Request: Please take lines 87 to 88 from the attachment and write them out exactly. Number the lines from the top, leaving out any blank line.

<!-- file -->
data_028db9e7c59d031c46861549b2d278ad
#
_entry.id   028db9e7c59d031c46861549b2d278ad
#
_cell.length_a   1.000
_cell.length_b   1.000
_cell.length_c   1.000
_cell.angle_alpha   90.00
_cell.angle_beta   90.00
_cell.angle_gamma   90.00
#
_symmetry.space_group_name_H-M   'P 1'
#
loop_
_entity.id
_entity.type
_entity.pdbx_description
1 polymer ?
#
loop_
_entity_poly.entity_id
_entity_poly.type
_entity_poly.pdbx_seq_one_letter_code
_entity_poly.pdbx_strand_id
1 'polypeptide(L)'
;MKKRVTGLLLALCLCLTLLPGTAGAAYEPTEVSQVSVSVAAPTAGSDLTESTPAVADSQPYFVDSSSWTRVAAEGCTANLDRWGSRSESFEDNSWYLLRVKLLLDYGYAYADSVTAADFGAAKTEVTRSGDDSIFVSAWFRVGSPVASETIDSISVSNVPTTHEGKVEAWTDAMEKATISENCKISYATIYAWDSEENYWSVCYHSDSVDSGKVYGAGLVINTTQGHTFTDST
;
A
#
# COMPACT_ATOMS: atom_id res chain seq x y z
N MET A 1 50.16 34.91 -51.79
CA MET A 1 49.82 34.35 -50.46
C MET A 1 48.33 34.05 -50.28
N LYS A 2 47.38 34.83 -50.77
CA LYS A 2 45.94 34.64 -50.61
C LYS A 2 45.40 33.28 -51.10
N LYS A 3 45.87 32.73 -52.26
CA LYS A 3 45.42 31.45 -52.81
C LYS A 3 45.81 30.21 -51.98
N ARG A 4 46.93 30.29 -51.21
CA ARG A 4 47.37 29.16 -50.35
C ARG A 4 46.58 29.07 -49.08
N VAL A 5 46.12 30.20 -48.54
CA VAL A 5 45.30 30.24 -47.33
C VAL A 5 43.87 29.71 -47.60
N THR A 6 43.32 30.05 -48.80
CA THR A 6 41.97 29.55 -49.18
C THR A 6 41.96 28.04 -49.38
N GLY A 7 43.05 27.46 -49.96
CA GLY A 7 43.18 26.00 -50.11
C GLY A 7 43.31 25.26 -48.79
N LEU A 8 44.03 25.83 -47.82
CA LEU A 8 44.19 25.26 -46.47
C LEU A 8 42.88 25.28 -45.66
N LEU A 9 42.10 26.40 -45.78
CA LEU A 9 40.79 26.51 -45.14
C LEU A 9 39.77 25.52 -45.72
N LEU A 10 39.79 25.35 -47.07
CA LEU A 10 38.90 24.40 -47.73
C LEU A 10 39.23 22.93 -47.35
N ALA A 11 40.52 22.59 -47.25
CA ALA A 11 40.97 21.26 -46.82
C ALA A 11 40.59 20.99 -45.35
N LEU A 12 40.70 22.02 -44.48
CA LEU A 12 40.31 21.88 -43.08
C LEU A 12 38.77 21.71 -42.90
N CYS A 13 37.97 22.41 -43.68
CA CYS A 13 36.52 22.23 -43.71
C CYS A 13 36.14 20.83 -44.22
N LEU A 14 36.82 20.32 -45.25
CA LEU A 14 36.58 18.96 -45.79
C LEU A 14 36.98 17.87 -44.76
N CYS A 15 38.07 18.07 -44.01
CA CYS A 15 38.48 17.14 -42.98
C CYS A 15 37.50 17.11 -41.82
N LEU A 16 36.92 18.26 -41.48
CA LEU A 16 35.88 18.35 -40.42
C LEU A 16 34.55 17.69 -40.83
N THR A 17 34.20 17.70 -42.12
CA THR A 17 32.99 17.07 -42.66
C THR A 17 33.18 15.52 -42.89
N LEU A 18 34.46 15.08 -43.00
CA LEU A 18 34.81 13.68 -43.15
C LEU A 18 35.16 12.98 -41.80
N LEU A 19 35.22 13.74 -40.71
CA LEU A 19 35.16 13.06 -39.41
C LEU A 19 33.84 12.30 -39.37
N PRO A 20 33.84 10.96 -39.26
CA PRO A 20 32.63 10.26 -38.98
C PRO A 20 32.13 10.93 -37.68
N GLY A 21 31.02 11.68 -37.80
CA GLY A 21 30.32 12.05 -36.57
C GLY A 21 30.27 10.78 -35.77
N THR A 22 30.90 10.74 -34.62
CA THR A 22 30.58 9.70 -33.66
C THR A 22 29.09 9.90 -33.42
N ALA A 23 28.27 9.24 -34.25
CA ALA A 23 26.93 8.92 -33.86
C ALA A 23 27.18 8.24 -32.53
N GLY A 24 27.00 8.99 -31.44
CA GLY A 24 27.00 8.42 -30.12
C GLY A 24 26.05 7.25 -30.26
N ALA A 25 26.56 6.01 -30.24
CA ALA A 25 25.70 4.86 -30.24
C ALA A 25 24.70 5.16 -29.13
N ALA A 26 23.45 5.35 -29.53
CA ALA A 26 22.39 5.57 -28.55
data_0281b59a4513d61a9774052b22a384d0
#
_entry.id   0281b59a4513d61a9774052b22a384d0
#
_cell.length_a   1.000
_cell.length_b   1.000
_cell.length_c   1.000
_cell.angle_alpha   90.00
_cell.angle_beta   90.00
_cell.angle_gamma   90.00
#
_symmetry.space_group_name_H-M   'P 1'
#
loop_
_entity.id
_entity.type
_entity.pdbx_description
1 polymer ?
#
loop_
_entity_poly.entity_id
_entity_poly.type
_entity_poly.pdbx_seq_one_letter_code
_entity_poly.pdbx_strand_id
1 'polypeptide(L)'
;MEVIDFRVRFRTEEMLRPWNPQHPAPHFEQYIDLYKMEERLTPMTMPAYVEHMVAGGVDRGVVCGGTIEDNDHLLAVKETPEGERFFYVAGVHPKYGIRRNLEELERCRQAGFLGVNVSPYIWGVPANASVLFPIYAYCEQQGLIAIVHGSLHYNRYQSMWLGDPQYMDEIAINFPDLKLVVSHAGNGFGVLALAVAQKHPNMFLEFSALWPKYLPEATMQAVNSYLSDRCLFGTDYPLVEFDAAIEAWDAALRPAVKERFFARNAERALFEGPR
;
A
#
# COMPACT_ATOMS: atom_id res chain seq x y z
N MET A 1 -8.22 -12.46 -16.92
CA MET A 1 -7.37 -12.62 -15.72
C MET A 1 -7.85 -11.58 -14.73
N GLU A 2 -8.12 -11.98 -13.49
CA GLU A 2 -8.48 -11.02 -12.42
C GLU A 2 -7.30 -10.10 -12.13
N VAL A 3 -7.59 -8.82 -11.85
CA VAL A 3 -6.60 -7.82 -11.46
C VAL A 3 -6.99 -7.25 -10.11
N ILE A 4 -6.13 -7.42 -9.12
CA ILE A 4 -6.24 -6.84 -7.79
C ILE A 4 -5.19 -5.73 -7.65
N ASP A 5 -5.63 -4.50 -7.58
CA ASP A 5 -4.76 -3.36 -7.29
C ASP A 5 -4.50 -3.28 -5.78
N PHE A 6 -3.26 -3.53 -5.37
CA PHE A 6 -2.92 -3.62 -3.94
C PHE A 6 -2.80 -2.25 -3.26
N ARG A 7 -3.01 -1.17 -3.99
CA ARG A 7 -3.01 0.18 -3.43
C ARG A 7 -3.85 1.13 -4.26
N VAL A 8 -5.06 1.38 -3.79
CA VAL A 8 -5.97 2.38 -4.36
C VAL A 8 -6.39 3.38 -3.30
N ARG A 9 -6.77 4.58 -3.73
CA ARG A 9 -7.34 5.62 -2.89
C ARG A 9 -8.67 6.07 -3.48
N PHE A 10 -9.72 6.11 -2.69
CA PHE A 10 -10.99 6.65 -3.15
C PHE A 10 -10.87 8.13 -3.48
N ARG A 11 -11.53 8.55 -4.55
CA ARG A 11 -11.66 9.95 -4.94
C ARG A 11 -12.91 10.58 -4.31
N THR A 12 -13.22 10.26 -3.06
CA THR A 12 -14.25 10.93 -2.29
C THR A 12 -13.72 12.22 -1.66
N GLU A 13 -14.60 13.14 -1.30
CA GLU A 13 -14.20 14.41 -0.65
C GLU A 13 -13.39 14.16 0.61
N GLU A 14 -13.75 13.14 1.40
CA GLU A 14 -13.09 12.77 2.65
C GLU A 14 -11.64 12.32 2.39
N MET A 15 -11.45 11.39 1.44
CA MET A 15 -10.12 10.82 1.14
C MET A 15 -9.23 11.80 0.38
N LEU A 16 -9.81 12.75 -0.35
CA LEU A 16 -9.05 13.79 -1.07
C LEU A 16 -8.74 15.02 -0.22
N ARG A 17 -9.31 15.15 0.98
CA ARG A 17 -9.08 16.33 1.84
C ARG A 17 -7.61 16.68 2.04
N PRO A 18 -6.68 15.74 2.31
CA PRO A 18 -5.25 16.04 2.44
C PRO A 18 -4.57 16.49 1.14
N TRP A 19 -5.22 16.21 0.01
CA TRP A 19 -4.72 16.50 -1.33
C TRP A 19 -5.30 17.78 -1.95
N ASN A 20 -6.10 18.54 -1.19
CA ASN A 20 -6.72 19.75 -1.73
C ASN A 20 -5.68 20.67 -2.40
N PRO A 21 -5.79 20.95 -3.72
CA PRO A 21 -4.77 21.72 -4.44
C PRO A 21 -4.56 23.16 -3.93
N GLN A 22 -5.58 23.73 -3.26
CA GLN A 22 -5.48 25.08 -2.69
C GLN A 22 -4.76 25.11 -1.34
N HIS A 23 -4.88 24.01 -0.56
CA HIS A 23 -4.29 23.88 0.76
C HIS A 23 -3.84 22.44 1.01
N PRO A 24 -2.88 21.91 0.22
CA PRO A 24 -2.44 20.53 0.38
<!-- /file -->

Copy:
C LEU A 19 33.84 12.30 -39.37
N PRO A 20 33.84 10.96 -39.26